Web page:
Design, and user comfort
The low-power Intel Atom CPU doesn't only supply long battery life, it also allows the Toshiba Encore to be slim and light, and, perhaps most importantly, to run silently. It won't make any noise, even if you stream Flash-based video through a Web browser, so it's perfect for use in quiet environments. It gets a tad warm on the left side when it's under a heavy load, but it never got hot enough for us to feel uncomfortable while holding it.
Toshiba has designed the Encore to be used in portrait mode. The capacitive Windows key is located at the bottom when holding the tablet in this mode, which means that holding the tablet in landscape mode re-orients this button to the side. This can lead to inadvertent presses of that button while the tablet is being held, or when gestures are being performed. We ended up back at the main page of the Modern UI screen many times when all we wanted to do was perform a swipe-in gesture from the right side to access the Charms.
Speakers are located along the bottom, and they get muffled easily if you are holding the tablet in your hands while watching videos. The speakers are decent for listening to something in a pinch, but headphones are a must for prolonged music and video playback. The headphone jack is located at the top of the tablet.
Along the right side, the power button and the volume buttons are also hard to press. These buttons are small and they sit low against the chassis. They are hard to feel for if you don't know exactly where they are. On the bright side, it means that they can't be inadvertently pressed.
Good for Bluetooth music streaming
Bluetooth 4.0 is also present, which means you can easily connect the tablet to a set of supported speakers without using wires. During our tests, one of the main tasks we assigned to the Encore was to stream Google Play Music to our Bluetooth-enabled stereo system. It performed this task very well — even while streaming music live from the Google Play Music service, the audio via Bluetooth never stuttered or clicked. We can recommend the Encore if you're after a device that can act as an interface for Bluetooth music streaming. The good thing is, because it's just a Windows tablet, it's easy to browse a local network to play music and video off a media server, not just over the Internet.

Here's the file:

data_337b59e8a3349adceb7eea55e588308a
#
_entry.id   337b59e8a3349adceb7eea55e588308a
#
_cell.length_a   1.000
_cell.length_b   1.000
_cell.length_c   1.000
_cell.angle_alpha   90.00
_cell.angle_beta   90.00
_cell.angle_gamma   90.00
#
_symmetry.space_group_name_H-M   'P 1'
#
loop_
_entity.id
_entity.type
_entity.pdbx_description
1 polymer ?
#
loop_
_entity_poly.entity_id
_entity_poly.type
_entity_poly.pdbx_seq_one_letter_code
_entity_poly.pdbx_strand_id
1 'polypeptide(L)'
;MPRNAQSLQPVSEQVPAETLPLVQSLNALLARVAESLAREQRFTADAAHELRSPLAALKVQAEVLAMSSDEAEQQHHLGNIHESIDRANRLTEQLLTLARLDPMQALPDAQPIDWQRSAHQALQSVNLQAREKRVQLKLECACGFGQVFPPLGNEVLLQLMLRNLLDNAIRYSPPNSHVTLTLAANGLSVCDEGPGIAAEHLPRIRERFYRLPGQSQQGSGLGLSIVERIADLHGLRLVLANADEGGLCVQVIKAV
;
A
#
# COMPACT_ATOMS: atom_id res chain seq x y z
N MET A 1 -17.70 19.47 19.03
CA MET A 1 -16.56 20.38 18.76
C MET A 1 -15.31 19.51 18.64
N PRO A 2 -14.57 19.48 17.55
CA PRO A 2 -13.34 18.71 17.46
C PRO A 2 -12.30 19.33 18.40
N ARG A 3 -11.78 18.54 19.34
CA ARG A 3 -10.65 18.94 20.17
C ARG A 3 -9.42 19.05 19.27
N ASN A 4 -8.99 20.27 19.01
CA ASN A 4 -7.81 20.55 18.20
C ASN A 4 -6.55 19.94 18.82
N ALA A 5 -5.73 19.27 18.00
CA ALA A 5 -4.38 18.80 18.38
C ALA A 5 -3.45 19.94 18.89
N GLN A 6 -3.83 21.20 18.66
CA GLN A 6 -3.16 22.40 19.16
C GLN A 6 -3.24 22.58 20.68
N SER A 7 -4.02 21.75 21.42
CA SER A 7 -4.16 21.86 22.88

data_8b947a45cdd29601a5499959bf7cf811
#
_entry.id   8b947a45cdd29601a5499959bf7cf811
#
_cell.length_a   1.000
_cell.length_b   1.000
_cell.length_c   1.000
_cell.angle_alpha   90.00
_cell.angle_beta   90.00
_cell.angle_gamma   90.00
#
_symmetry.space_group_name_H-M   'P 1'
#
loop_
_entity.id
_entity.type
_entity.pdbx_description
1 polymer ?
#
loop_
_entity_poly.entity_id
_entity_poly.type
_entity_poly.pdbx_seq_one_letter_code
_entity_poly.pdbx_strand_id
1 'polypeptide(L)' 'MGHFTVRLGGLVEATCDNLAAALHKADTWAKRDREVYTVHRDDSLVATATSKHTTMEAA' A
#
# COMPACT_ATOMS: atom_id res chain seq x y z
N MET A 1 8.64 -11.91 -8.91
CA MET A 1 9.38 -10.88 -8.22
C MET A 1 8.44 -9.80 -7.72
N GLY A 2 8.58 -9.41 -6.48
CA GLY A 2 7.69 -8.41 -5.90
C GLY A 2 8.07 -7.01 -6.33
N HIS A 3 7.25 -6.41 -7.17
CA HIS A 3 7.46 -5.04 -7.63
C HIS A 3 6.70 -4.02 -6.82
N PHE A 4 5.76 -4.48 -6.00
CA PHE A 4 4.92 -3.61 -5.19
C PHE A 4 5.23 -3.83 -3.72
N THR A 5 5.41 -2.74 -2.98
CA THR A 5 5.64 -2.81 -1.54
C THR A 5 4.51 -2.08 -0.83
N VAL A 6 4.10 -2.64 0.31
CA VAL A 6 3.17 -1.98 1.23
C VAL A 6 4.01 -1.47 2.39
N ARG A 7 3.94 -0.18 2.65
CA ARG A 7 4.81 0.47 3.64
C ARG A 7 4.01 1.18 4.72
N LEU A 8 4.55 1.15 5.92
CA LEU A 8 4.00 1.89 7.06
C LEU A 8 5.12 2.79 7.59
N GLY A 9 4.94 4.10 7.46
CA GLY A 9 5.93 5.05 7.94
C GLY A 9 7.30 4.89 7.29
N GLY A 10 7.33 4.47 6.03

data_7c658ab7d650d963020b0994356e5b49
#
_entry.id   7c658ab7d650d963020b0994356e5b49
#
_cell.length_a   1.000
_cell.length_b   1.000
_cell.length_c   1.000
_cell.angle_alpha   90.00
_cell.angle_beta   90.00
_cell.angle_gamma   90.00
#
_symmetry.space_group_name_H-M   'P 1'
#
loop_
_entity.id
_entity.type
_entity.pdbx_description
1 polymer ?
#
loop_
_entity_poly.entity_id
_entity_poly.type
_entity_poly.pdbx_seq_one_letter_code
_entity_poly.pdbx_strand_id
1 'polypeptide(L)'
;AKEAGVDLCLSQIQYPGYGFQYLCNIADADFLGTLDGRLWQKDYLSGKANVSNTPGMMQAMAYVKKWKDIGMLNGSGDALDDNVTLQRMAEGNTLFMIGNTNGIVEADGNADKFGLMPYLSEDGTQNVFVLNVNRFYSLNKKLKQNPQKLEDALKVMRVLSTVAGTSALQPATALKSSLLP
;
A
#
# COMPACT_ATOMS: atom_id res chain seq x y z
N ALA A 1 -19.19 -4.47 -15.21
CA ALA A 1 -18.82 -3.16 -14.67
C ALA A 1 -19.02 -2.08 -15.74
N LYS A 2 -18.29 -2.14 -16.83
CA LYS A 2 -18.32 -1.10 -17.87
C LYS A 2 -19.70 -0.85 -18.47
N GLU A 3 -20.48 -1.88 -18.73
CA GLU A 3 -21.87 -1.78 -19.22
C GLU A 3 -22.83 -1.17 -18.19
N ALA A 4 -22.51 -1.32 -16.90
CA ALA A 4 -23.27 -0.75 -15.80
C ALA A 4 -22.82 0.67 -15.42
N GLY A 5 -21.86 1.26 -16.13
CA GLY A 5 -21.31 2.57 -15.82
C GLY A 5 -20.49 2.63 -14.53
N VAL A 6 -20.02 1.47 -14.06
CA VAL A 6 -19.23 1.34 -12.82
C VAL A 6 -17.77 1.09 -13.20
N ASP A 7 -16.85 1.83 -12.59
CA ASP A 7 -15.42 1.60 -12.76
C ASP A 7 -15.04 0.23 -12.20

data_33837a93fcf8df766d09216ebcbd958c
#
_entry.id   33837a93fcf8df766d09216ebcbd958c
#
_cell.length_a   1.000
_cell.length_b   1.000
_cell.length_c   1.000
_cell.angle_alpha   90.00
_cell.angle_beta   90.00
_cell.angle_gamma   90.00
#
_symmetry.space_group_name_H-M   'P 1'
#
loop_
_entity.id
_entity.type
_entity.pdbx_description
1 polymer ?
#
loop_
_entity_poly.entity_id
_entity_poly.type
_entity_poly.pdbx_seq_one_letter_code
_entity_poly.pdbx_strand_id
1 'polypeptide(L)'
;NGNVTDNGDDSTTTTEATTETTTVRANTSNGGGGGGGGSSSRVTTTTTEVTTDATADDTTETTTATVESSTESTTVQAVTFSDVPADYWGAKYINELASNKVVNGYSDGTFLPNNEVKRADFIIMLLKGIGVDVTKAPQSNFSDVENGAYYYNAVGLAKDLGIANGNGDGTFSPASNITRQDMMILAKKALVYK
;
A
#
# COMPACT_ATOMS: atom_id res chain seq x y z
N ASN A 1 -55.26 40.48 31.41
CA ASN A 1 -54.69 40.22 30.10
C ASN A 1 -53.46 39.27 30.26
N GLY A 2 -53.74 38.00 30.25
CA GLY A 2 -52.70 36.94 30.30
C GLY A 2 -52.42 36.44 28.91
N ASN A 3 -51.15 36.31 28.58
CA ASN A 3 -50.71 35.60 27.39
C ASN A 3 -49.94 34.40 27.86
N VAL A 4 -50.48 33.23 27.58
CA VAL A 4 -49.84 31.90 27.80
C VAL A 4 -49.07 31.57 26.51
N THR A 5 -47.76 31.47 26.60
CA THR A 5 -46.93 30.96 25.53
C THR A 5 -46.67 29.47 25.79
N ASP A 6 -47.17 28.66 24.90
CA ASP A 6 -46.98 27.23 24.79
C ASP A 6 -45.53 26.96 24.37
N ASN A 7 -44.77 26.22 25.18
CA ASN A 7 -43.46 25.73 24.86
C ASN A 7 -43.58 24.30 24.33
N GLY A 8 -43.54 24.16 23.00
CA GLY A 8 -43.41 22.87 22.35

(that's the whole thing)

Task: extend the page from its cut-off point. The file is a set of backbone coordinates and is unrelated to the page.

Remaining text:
Screen quality and touch performance
The 8in screen has a native resolution of 1280x800 (or 800x1280 when used in portrait mode), and it supplies decent brightness and contrast, as well as wide viewing angles. We found the brightness control to be a little unreliable, though. There were times when it didn't work at all, even when we disabled the automatic brightness adjustment in Windows, unless we restarted the tablet. When it did work, the level of change between brightness from around 20 per cent to 100 per cent wasn't great.